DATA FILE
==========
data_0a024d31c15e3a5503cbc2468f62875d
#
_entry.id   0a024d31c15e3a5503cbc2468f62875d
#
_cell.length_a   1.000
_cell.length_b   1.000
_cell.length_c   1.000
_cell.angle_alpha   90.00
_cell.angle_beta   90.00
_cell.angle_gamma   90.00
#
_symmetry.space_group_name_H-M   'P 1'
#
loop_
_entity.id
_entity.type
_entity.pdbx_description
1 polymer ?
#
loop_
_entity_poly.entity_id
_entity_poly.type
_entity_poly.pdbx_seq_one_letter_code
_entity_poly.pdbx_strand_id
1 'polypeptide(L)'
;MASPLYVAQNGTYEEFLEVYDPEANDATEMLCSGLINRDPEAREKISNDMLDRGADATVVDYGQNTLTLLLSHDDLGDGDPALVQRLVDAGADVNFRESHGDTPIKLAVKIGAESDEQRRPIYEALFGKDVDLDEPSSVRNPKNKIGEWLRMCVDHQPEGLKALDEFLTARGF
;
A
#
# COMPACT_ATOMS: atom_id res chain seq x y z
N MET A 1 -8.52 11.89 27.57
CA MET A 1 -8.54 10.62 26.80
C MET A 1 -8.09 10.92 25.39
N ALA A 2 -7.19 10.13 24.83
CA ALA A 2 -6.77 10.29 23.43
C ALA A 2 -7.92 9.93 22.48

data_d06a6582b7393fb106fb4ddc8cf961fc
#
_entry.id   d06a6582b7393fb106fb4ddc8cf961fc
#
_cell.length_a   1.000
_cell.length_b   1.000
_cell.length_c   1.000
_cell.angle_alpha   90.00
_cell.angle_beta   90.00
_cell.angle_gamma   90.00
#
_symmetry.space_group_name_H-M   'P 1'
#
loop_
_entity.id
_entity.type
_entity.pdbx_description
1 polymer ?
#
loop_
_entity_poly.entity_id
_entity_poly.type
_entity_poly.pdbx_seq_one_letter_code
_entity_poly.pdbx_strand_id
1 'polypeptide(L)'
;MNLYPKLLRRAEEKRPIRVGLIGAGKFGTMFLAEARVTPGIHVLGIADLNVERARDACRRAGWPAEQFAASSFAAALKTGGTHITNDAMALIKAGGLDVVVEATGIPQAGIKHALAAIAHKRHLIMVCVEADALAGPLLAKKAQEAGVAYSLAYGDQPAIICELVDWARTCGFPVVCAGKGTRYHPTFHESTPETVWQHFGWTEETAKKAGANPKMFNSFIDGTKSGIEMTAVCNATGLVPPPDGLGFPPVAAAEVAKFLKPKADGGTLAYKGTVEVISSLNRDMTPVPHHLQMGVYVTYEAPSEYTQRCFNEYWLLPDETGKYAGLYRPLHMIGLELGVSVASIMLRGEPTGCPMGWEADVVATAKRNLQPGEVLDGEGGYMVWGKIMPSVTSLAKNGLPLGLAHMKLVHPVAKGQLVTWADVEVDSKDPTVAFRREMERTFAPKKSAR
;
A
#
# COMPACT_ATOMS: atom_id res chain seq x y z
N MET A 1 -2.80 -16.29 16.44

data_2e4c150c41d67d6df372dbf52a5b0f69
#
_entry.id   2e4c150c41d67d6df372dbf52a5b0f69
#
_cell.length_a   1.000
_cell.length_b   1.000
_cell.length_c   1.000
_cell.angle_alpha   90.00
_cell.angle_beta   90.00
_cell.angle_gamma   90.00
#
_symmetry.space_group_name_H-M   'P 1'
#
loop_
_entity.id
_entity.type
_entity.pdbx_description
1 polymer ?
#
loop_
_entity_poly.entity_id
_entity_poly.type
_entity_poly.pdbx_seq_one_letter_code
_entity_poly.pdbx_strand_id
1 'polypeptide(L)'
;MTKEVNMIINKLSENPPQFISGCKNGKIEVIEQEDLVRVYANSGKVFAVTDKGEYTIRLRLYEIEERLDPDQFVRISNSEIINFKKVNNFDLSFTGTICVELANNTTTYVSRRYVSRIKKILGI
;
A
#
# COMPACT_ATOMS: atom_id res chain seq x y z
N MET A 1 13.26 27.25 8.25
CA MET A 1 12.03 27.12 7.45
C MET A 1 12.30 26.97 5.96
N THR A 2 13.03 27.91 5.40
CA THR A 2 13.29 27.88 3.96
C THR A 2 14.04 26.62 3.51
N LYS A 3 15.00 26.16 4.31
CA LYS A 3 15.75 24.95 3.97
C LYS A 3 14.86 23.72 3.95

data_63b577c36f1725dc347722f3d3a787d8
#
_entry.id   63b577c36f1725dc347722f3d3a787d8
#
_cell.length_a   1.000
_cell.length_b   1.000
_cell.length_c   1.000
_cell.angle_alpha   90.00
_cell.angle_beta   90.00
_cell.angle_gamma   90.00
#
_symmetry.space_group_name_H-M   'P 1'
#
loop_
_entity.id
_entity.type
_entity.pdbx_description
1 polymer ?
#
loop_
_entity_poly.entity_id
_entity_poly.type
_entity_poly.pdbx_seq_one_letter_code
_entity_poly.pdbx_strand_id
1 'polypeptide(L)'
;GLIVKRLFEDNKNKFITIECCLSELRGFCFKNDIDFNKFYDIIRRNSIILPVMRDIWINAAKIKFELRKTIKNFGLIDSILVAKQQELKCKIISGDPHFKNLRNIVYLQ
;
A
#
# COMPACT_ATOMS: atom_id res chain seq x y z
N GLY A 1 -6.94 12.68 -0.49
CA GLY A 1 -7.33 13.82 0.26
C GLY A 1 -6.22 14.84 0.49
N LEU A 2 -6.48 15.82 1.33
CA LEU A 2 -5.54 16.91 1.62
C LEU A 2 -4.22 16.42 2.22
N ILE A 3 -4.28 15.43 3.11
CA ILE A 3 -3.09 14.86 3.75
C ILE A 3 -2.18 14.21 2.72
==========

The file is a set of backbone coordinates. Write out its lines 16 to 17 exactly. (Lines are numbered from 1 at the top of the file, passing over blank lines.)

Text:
_entity.type
_entity.pdbx_description